While Jenny is kept busy by her children, she misses to compete herself. “Competing was important for me, I loved the shows. When I moved from Sweden to Netherlands, I got to do some bigger shows – even some World Cups – but then I got pregnant,” she tells. “After having our girls, I started competing again, but it was difficult with two small kids so I stepped down. I still miss it. Now, my focus is on the kids – we try to help them up to a certain level. We don’t dream too hard, but we still dream. Our breeding program is also something I am passionate about, and that takes a lot of my time.”

Photo © Nanna Nieminen for World of Showjumping “Our dream is that our kids could compete at a high level with our home-bred horses,” Paul says. Photo © Nanna Nieminen for World of Showjumping.

“Our dream is that our kids could compete at a high level with our home-bred horses, that would be nice,” Paul says. “Everybody knows how horse prices are these days. This is why we are breeding. With two girls riding, we could never afford to buy them the horses they need in the future. We breed four to six foals each year. My dad was always crazy about Holsteiners, and one day while he was out working, he found a mare,” Paul tells about the beginning of their breeding operation. “This mare – Mulana – had a severe problem with her hoofs, but my dad managed to fix it. The first stallion we used on her was Ramiro. Mulana had a daughter, Julana, that then had a foal by Burggraaf called Nulana,” Pall explains.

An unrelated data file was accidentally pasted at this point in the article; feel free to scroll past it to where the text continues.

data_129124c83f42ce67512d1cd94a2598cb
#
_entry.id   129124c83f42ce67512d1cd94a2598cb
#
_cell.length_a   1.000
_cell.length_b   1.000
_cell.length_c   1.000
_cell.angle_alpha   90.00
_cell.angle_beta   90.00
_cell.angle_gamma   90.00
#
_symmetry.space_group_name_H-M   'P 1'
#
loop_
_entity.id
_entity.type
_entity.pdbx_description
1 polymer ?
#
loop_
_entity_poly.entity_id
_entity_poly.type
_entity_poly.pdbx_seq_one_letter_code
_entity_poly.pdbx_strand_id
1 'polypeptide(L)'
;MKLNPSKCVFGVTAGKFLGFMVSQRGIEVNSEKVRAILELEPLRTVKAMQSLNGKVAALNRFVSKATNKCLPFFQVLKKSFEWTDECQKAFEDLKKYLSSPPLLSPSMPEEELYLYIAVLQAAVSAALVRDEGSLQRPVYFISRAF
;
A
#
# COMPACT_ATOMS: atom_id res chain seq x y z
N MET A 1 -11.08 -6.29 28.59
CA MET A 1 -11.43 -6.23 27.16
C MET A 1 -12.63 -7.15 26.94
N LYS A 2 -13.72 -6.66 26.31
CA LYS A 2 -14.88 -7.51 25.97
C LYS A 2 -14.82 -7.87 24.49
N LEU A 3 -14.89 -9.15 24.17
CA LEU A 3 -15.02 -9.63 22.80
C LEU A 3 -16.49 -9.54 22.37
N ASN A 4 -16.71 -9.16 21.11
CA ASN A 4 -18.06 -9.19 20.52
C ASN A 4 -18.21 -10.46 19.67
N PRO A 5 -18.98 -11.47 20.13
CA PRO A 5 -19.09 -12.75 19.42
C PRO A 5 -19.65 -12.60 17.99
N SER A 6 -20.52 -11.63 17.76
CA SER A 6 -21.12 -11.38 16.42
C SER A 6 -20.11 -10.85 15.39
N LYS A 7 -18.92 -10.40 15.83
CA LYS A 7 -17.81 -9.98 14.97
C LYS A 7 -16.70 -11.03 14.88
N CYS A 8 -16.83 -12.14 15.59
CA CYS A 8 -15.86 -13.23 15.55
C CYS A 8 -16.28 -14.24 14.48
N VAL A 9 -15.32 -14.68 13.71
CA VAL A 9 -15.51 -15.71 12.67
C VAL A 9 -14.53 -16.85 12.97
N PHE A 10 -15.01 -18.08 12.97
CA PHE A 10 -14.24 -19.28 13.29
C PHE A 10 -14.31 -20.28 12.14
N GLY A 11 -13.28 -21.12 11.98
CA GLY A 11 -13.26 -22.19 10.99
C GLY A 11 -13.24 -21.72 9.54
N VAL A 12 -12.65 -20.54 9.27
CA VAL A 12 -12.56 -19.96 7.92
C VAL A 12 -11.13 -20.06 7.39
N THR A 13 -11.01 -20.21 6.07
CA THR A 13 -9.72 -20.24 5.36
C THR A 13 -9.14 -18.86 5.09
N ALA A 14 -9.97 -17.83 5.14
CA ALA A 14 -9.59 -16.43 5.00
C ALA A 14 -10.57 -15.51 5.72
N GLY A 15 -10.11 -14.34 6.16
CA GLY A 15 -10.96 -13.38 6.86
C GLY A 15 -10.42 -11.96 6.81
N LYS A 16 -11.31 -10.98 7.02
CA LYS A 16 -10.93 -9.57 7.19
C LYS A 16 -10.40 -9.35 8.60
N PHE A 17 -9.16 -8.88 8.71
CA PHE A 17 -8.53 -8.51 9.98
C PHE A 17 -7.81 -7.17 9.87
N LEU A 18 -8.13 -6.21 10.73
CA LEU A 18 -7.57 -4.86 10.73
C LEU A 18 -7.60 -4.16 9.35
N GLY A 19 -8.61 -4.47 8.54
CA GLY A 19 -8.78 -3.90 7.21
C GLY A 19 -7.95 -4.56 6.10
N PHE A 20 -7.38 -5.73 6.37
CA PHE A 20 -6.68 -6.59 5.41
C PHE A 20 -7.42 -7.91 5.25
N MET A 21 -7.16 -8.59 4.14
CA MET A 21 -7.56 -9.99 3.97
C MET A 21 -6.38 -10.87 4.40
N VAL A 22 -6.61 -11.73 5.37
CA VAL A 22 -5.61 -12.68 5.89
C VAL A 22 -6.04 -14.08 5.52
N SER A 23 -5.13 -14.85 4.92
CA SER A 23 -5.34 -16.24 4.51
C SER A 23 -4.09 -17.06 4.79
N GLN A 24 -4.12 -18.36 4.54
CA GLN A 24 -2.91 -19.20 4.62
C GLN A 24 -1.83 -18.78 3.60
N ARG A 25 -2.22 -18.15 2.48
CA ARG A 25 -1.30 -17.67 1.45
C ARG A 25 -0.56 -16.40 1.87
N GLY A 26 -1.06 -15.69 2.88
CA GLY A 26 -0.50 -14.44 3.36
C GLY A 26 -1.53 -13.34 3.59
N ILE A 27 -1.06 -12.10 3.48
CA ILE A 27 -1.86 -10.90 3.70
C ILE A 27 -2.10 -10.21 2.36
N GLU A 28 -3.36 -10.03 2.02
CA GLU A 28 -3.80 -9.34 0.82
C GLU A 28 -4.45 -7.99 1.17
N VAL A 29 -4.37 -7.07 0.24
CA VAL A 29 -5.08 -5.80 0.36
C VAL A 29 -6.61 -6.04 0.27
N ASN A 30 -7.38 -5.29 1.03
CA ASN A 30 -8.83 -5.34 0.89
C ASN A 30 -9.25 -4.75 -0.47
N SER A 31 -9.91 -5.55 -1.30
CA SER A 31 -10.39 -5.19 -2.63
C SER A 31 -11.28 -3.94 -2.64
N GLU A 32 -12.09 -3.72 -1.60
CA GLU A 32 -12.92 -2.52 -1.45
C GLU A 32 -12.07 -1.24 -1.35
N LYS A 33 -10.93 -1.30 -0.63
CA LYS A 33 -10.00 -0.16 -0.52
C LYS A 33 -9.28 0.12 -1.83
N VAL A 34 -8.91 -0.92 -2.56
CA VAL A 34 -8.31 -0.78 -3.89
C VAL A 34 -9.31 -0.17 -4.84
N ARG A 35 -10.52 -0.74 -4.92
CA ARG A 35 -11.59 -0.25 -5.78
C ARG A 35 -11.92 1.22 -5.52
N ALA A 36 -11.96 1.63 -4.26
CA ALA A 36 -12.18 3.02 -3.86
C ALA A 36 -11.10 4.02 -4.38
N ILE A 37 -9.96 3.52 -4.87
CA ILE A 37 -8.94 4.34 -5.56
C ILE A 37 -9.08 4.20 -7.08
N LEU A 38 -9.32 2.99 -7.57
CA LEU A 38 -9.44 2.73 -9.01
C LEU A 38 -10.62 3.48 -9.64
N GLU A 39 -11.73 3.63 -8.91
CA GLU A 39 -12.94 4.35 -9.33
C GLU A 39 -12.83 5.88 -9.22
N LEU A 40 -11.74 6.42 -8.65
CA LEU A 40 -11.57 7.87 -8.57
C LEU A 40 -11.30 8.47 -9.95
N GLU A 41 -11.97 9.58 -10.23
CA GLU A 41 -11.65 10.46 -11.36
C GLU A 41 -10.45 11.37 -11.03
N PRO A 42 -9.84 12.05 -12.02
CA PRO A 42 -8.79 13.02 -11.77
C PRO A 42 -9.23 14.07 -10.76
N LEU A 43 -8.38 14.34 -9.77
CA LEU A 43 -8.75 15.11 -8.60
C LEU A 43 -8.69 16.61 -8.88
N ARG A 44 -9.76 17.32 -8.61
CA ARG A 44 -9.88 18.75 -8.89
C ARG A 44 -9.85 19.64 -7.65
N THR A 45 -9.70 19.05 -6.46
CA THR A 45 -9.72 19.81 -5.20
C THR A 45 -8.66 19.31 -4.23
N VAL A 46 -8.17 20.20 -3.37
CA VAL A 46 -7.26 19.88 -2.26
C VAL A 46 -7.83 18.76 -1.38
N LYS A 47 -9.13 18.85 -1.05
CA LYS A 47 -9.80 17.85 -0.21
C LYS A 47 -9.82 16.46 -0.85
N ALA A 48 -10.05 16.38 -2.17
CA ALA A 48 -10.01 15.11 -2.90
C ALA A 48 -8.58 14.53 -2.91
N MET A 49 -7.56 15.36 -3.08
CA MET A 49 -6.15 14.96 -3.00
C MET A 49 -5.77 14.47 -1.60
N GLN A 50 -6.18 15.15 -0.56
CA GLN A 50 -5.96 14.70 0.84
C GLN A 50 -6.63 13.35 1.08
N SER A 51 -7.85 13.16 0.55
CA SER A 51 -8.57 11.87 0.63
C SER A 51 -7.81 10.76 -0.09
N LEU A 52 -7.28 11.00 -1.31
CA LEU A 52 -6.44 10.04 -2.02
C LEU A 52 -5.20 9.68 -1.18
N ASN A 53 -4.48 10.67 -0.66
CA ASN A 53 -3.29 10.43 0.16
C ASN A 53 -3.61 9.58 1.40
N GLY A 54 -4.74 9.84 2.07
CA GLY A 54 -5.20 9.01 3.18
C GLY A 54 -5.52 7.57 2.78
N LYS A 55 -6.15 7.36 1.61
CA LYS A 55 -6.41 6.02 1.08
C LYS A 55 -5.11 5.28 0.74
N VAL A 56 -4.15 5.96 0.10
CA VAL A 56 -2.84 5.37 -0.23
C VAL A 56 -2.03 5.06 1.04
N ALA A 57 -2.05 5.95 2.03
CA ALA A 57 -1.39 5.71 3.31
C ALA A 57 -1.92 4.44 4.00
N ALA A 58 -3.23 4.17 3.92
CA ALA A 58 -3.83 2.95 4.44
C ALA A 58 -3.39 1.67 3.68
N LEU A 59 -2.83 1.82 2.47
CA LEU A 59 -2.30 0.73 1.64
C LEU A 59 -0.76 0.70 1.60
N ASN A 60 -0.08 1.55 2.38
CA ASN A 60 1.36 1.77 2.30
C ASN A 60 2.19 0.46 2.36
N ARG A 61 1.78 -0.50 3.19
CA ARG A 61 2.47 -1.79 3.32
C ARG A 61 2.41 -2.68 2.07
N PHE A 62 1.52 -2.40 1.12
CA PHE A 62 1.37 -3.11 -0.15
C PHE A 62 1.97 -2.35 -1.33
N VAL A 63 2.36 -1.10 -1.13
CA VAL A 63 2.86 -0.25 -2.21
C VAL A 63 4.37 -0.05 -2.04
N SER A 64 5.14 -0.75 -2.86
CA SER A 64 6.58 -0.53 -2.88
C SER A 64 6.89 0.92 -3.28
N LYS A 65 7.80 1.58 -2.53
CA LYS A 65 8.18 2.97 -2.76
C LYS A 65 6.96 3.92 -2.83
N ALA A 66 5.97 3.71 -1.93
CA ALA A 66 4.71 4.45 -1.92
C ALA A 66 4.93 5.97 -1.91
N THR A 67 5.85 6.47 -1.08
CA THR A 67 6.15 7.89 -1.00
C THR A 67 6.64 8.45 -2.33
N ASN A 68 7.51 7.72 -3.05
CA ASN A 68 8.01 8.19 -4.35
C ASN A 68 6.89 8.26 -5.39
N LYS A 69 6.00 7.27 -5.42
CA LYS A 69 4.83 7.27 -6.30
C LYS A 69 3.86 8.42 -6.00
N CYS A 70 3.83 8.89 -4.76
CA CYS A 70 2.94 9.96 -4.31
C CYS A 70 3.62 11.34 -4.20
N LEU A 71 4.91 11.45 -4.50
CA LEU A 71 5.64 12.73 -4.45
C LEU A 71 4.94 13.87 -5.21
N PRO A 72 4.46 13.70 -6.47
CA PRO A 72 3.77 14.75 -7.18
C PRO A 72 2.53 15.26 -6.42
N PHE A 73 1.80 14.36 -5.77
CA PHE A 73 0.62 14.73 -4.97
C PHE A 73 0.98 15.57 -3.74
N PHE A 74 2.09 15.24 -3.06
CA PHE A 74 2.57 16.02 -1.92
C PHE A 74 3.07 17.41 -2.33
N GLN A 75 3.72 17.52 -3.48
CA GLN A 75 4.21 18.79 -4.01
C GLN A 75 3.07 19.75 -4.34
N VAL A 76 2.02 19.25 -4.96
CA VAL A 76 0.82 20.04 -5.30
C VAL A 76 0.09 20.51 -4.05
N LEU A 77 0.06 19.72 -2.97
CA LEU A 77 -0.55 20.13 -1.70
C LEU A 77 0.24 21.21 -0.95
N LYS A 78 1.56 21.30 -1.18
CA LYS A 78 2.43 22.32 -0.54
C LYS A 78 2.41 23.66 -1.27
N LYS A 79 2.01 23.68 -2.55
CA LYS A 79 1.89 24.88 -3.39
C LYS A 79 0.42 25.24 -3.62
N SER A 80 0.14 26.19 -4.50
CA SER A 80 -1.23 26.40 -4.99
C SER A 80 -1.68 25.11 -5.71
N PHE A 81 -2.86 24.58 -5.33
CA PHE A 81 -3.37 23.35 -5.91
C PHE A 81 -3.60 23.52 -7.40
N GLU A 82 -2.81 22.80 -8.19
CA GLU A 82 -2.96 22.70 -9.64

One of the most famous horses that the Bockens have bred is Maikel van der Vleuten’s Dana Blue, a granddaughter of Nulana. “Everything with Dana happened at the right moment,” Paul tells. “It is such a long way to get to where she is now. Having a horse like Dana was amazing, but it might be a once in a lifetime experience.”

“Afterwards, Jenny and I started to decide which stallions to use”, Paul continues. “We like to use stallions that have proven themselves in the top sport and are known to leave good offspring. In the breeding, as a farrier, I look a lot at the feet of the horses. I think many people forget that if you have four good hooves, that saves you a lot in vet costs.”

Photo © Nanna Nieminen for World of Showjumping Emma Bocken became European Team Champion for Children in 2019, while Alicia Bocken is the reigning Dutch Champion for Children. Photo © Nanna Nieminen for World of Showjumping.